Zoning and building code enforcement in neighborhoods took center stage Mon-day as the Fairfax County Board of Supervisors endorsed Chairman Gerry Connolly’s proposal to create a “strike force” of county agencies to address ordinance and safety code violations in our community. Noting that it is the county’s responsibility to “protect the integrity of neighborhoods from commercial intrusion,” Chairman Connolly said that repeated attempts to bring about voluntary compliance by scofflaws are failing.
Enforcement concerns include the inability to improve properties that appear blighted, but do not meet the statutory definition of blight; delays due to the difficulty of serving notices of violation to the appropriate owner of record; and inadequate fines for operating “boarding” houses. The County’s Zoning Ordinance allows families, and up to two boarders, to reside in a housing unit. Families may be any number of people related by blood or by marriage, the definition promulgated by the Commonwealth of Virginia. Except for group homes, which are allowed under the Federal Fair Housing Act, no more than four unrelated persons may occupy a home. This addresses the problem of unregulated “fraternity” houses near college campuses.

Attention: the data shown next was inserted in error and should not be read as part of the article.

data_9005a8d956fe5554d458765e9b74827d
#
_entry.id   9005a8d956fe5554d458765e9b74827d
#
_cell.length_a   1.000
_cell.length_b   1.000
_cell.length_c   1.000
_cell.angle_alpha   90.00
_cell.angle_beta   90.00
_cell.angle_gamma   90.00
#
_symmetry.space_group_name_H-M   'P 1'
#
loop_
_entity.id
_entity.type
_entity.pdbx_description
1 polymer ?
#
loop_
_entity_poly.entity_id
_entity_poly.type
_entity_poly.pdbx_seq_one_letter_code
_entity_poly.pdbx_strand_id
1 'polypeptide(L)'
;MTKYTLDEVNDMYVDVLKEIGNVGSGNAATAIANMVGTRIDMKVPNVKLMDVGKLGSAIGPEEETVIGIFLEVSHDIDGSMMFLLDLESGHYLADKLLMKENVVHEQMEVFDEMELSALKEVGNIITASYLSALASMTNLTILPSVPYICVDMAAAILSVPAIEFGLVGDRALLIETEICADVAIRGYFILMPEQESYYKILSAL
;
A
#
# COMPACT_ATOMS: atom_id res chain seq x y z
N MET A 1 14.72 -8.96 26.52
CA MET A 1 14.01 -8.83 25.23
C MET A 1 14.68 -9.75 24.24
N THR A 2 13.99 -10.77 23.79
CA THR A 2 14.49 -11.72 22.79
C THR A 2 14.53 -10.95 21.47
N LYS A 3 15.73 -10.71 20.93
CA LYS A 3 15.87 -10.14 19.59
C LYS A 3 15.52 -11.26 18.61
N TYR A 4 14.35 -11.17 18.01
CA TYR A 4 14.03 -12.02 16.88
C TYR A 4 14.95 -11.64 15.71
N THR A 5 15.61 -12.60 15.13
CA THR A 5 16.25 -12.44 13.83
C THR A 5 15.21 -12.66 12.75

The strike force will work with neighborhoods to achieve rapid and thorough enforcement of the Zoning Ordinance, Building Code and related health and safety codes, and will include staff from Zoning Enforcement, the police department, health department, fire marshal, sheriff’s office, housing and community development, public works, and the County Attorney’s office. It will take several weeks to identify the strike force staff and, perhaps, the need for additional funding. Caution also was expressed that community education is needed to remove any potential for the strike force becoming storm troopers. However, the Board, by unanimous voice vote, supported the effort, and is confident that this new approach, properly utilized, will address some of the egregious violations that rob neighborhoods of their integrity, property values, and fundamental sense of fairness and community.
Several constituents have contacted me about letters they received last week, offering them the “opportunity” to take part in a Community Reinvestment Act (CRA) program. The letters arrived in an envelope marked “Property Information for County of Fairfax;” the letterhead referred to “Census Tract Data, Annandale, VA 22003;” and the letter indicated that “you may be entitled to cash in an amount of up to $46,000.” Phone numbers and e-mail information made it sound very legitimate, but when a constituent called, she discovered that the whole thing is a come-on for a loan company. At my request, the Board asked the county’s Consumer Protection Division to review the information. The information conveyed in the letter to the property owner, in fact, may not be illegal, but it certainly is deceptive. Homeowners should be cautioned to discard, perhaps even shred, such mail.